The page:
Outages initially affected at under 100 locations, but as the week progressed, news outlets reported that over 1,000 stores were affected, almost a quarter of Tim Hortons locations across Canada.

Some stores had to shut down for small amounts of time while they tried to fix their Point of Sale (PoS) systems, but others had to close for good.

Angry franchise owners have banded together under the Great White North Franchise Association and have sent a letter to Tim Hortons’ mother company —Restaurant Brands Inc. (RBI)— giving it until Friday to meet with affected parties and discuss compensation for lost business time. This would include employee salaries, product spoilage, and lost sales.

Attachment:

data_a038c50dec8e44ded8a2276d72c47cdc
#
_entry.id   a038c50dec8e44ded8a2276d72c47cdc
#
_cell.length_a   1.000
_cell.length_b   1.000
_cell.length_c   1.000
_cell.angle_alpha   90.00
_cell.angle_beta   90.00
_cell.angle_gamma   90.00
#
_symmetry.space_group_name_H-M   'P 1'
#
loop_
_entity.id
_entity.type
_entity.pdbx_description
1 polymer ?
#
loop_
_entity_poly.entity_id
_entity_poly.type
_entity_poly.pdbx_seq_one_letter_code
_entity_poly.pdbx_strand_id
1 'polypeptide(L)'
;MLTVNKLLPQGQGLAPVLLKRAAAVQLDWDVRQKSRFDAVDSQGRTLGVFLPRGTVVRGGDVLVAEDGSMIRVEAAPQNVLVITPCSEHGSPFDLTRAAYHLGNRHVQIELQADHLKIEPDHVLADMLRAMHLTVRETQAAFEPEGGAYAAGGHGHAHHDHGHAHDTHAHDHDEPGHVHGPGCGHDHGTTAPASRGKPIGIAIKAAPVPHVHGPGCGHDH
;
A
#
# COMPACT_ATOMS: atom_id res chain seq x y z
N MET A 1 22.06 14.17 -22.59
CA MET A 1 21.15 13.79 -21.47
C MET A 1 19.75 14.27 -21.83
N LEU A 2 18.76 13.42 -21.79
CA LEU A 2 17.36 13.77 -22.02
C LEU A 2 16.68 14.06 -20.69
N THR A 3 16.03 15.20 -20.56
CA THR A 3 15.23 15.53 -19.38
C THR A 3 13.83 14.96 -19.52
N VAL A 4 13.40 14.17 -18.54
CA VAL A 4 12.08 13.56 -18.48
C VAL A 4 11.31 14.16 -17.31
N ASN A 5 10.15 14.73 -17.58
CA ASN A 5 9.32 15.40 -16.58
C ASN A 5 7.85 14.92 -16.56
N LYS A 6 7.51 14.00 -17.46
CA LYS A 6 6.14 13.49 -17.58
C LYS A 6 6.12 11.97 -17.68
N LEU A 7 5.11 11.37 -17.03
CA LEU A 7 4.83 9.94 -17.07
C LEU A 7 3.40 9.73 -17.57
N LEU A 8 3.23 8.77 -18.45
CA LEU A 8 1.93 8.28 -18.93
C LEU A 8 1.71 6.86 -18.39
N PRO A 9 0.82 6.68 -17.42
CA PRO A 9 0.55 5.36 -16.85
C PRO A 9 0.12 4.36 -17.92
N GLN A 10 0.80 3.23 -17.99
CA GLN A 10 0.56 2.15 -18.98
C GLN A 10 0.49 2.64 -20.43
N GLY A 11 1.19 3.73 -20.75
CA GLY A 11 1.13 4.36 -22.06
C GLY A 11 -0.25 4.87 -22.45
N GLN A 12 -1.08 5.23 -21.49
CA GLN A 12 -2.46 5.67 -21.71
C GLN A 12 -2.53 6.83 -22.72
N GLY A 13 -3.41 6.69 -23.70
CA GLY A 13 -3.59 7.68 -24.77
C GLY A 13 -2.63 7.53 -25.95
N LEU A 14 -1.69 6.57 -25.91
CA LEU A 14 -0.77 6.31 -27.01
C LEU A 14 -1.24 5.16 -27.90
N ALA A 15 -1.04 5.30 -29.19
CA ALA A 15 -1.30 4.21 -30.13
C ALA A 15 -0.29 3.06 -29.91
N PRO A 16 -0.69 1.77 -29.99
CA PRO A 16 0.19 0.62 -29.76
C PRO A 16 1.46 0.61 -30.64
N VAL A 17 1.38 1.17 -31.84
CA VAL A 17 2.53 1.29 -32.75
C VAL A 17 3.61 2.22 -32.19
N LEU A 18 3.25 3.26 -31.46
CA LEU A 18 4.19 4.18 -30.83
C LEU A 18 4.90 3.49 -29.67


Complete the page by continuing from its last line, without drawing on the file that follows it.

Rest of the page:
RBI was in charge of running the PoS systems. Store owners accused the mother company of “deficient IT practices” and want the system upgraded.

After days of silence, a Tim Hortons spokesperson told the Canadian Press they were working with an external vendor to address the virus issues that was causing the crashes.

The spokesperson also said no customer credit card data had been compromised, but so soon after the incident, this statement should not be taken at face value.

Before the incident, Tim Hortons was already under heavy criticism for cutting employee perks after a mandatory 20% minimum wage hike.